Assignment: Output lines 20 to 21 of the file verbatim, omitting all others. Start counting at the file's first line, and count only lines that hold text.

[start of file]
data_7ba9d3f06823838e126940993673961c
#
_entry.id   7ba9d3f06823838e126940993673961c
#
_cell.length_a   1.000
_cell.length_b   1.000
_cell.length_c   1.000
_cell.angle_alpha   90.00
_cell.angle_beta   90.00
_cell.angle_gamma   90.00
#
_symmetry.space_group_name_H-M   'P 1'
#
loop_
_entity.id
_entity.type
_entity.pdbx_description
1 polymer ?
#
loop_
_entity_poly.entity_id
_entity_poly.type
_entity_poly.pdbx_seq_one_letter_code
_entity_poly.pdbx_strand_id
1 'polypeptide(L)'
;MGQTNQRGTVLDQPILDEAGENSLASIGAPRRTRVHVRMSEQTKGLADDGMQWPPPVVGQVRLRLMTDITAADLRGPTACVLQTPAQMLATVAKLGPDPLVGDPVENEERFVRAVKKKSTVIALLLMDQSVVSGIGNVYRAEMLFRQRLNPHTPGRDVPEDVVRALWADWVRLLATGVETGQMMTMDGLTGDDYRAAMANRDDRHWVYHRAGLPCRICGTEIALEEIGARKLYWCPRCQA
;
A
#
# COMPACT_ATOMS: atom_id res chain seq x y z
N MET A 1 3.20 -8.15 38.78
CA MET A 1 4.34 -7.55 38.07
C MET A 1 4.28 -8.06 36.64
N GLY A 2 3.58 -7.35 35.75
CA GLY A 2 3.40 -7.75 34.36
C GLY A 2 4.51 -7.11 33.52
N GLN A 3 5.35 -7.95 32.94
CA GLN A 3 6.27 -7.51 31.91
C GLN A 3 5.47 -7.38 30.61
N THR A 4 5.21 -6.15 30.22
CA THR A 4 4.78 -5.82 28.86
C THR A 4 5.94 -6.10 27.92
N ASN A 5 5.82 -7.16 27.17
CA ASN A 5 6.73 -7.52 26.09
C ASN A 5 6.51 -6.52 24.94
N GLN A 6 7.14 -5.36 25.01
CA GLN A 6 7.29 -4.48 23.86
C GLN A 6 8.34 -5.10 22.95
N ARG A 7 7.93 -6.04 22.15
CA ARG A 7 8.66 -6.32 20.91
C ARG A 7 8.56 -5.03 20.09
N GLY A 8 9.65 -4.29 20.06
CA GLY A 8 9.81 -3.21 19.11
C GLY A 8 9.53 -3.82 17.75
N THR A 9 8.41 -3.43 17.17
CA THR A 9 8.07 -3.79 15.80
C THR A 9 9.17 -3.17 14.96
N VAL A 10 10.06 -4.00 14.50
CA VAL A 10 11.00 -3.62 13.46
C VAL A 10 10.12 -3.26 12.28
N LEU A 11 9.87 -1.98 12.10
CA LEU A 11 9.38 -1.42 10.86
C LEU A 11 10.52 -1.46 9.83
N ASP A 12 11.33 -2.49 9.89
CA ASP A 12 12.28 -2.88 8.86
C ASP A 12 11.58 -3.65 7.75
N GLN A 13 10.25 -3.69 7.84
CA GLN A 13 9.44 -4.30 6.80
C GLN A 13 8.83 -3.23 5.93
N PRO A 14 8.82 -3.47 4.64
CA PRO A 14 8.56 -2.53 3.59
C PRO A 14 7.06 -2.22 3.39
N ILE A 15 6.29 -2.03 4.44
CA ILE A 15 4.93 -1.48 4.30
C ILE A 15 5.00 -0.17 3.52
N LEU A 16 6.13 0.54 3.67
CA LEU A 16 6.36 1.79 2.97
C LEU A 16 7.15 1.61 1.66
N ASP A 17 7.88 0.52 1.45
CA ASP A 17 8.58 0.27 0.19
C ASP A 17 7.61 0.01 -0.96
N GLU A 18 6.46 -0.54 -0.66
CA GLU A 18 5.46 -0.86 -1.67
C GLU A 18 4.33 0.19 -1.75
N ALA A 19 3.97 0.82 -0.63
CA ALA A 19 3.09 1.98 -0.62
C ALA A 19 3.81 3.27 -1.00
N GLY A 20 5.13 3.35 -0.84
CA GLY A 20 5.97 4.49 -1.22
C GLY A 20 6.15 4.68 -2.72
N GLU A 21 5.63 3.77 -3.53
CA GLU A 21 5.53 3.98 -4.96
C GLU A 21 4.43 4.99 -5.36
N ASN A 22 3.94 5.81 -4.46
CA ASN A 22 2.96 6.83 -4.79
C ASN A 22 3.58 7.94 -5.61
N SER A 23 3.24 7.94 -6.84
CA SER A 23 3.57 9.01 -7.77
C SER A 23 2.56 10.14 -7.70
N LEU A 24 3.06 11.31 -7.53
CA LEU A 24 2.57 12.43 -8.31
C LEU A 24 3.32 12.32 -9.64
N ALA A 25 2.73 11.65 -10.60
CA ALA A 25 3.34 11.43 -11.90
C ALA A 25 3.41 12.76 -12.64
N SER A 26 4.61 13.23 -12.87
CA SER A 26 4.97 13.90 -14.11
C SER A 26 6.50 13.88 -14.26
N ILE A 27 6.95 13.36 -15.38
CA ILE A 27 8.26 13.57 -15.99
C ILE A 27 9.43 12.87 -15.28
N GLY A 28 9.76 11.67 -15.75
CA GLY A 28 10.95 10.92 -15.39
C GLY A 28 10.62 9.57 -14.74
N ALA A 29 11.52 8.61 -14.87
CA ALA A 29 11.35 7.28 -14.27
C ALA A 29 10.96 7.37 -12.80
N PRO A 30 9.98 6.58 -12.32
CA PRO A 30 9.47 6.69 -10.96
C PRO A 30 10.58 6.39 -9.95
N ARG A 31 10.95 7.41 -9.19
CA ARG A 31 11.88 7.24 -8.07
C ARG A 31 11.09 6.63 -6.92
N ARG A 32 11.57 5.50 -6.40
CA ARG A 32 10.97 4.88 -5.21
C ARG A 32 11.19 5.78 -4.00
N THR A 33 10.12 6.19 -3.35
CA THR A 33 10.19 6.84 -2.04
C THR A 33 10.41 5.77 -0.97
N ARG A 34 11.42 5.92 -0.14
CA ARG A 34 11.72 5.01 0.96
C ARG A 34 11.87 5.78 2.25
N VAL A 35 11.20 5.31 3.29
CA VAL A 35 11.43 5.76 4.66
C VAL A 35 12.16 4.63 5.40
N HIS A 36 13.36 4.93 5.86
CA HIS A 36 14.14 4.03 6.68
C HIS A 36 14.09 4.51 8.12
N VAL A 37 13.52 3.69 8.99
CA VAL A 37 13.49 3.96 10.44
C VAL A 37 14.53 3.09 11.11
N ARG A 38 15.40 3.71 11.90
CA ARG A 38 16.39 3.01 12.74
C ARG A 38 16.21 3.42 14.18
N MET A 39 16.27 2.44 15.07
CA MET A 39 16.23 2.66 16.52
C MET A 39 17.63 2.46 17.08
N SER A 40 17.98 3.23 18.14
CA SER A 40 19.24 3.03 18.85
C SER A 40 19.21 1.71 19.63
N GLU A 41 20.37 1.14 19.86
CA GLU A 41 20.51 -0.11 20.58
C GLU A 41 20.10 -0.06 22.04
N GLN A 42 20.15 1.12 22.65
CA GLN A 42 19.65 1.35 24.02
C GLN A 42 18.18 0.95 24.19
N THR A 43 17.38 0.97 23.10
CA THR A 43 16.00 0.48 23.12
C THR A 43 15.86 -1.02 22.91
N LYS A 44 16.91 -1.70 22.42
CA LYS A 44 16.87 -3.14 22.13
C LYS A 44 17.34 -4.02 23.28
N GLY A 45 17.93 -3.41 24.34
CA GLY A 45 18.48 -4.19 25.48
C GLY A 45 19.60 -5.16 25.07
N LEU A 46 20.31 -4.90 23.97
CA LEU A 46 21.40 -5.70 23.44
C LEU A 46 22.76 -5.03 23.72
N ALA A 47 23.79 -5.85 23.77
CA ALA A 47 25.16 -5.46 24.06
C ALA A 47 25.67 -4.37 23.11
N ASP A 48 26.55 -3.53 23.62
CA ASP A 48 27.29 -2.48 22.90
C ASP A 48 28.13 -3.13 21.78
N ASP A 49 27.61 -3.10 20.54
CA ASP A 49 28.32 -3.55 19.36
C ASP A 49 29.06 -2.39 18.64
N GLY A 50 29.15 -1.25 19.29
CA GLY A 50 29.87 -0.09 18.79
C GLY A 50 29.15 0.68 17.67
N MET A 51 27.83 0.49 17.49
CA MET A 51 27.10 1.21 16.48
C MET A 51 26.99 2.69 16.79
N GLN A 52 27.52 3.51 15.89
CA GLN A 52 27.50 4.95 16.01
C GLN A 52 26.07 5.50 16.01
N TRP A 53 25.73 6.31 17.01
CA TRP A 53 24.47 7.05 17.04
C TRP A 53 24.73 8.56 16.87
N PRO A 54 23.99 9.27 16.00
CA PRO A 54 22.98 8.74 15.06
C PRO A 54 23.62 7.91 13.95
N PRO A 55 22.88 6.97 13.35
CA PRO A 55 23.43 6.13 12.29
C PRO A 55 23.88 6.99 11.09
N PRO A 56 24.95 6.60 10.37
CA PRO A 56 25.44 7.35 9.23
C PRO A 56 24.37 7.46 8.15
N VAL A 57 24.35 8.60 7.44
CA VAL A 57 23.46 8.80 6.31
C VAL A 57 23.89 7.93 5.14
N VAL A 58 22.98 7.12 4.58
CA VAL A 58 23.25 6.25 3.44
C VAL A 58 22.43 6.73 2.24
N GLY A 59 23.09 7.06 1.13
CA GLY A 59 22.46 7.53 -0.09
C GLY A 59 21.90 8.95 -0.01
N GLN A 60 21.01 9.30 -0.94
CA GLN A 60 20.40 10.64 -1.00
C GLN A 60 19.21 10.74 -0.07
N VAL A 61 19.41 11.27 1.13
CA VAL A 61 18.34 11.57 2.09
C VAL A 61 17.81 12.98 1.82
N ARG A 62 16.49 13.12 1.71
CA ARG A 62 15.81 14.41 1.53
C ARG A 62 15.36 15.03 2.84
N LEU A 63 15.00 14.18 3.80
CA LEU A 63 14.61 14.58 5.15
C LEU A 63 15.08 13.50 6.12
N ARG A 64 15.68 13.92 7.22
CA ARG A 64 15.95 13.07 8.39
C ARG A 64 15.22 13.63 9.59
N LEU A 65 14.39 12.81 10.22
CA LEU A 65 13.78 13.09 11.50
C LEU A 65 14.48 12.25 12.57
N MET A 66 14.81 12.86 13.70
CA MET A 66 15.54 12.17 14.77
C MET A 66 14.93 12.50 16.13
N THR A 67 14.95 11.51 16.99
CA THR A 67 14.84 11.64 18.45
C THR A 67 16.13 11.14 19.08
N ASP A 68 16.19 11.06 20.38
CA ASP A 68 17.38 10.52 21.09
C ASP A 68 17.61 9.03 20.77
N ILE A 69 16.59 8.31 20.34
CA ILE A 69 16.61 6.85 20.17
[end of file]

loop_
_entity_poly.entity_id